Nearly half of the founders and chief executives surveyed by Scale Ireland also said they lost staff over the last 12 months.
Finding funding sources, hiring employees and retaining them have been identified as the leading problems facing Irish start-ups, according to a Scale Ireland survey of 230 start-up founders and chief executives.
Nearly eight out of 10 Irish start-ups are finding it difficult to raise capital and more than four in 10 are finding it difficult to retain staff, the State of Startups survey reported, highlighting the need for supports to keep Ireland’s start-up ecosystem thriving.
Scale Ireland, a not-for-profit body that represents Irish start-ups and scale-ups, said that a vast majority of survey respondents had not applied for Government supports such as the Employment Incentive Investment scheme, R&D tax credits or the Key Employee Engagement Programme share option scheme.
‘At a time when the sector is experiencing significant growth, it should not be held back. The ambition and momentum of start-ups must now be matched by increased State support’
– MARTINA FITZGERALD
Brian Caulfield, chair of Scale Ireland, said that the survey results are “further evidence of the challenges facing founders to retain staff” with four out of 10 founders and CEOs saying they lost staff over the last 12 months.
“This is a pressing issue that needs to be urgently addressed. It is also critical that we examine why many founders are not availing of State incentive schemes. We have to ensure they are user-friendly’,” he said.
More than 70pc of start-ups in Ireland reported that they do not have a sustainability or climate plan – with nearly half citing it as ‘not a priority’. The top priority for 47.2pc of start-ups is raising capital, but 79pc of respondents said they are finding this ‘difficult’ or ‘extremely difficult’.
“At a time when the sector is experiencing significant growth, it should not be held back. The ambition and momentum of start-ups must now be matched by increased State support. With this support, indigenous start-ups will create more employment and grow globally,” said Martina Fitzgerald, chief executive of Scale Ireland.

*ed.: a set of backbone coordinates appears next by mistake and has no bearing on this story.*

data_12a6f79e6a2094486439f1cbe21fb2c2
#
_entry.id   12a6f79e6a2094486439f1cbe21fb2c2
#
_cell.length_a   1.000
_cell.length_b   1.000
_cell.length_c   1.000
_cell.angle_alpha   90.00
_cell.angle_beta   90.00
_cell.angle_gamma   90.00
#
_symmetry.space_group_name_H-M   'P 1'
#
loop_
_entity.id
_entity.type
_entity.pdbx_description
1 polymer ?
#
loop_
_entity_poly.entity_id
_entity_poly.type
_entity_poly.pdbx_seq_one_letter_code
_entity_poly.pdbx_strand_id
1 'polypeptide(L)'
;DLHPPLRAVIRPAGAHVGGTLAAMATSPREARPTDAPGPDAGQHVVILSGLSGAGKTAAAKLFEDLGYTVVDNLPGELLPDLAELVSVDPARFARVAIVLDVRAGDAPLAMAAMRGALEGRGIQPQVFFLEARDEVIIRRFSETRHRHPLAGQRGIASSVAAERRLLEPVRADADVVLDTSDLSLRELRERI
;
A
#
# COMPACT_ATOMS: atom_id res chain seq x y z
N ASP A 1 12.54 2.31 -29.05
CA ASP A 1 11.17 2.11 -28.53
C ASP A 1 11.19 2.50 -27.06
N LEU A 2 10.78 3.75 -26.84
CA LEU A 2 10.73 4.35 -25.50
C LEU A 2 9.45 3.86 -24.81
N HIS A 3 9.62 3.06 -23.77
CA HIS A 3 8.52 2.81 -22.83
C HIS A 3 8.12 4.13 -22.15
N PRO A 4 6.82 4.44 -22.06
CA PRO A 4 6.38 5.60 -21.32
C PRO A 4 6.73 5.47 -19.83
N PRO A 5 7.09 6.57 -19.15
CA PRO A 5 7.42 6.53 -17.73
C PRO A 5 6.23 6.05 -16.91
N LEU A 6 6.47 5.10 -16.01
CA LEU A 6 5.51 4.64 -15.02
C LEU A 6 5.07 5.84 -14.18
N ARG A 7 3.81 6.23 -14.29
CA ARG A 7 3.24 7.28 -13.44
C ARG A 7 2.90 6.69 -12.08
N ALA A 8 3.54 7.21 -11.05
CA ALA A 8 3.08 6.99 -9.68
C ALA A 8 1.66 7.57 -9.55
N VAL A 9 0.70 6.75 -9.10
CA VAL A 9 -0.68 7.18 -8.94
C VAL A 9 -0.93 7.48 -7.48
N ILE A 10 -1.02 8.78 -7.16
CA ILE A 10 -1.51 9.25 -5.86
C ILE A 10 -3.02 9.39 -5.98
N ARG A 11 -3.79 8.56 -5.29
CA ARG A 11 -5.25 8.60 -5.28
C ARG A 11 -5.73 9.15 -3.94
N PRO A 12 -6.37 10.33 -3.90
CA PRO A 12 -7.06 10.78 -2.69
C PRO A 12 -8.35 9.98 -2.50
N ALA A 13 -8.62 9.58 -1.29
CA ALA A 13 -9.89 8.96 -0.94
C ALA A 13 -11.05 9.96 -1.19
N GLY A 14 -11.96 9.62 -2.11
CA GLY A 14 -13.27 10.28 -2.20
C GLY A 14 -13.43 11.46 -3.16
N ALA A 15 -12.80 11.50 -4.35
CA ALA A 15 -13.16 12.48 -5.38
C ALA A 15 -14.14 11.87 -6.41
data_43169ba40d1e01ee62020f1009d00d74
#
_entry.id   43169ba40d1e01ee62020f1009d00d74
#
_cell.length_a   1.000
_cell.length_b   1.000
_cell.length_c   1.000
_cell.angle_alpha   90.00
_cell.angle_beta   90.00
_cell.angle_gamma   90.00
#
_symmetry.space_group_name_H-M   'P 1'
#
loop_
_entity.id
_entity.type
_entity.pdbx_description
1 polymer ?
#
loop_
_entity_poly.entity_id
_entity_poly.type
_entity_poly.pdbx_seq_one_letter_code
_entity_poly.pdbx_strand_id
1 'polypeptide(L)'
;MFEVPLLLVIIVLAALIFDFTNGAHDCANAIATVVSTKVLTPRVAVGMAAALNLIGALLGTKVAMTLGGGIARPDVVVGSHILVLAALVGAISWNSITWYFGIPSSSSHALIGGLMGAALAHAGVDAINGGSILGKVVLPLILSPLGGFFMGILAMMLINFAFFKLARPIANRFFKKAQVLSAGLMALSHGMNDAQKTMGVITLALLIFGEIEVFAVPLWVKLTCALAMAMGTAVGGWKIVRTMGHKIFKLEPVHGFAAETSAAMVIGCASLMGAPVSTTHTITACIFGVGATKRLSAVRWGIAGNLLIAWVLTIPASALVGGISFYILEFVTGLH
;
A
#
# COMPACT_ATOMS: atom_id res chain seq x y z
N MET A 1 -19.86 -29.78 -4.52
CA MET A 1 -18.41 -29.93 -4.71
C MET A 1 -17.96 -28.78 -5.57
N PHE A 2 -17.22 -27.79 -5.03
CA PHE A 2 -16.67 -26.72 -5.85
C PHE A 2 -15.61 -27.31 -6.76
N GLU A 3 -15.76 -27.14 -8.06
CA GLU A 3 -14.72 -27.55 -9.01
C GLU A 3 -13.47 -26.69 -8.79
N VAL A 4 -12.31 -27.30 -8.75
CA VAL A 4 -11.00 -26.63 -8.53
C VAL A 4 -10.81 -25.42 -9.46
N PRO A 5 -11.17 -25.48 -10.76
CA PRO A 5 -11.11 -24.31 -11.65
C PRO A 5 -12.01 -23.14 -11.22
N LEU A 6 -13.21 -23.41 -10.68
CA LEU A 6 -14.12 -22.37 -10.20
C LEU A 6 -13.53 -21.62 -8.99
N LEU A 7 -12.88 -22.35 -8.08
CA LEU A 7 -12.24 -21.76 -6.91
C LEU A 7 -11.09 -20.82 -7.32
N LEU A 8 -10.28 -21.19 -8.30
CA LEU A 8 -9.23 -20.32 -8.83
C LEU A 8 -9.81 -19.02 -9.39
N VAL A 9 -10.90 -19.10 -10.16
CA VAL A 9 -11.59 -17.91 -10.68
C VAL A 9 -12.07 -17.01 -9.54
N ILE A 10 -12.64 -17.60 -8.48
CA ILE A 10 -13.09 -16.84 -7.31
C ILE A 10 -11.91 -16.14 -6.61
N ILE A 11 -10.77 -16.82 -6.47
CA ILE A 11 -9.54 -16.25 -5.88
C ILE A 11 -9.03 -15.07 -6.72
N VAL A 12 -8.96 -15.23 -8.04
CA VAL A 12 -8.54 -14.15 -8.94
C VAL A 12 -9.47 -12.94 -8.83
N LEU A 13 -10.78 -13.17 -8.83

The survey comes ahead of a regional start-up summit first announced in November. The first such summit by Scale Ireland, it will be launched today (28 January) by Taoiseach Micheál Martin, TD, and will include leading Irish start-ups such as Fenergo and Teamwork.
It will be an online event from Cork in partnership with Microsoft’s support programme for start-ups. Anne Sheehan, Microsoft Ireland’s general manager, said that the Scale Ireland survey has provided “important insights for stakeholders across all sectors” in Ireland.
“We need to nurture the ecosystems and form partnerships to create the best financial and policy supports, skills programmes and technology solutions to support Irish start-ups to secure and grow their businesses. This will ultimately ensure we develop the environment for the next generation of start-ups to succeed in the Irish economy,” she said.
The regional summit also has support from Irish VC firm Atlantic Bridge, Irish executive recruitment firm Hadfield Green and Cork-based digital hub Republic of Work. According to Scale Ireland, there are currently more than 2,000 indigenous tech start-up and scale-up companies employing more than 47,000 people in Ireland.
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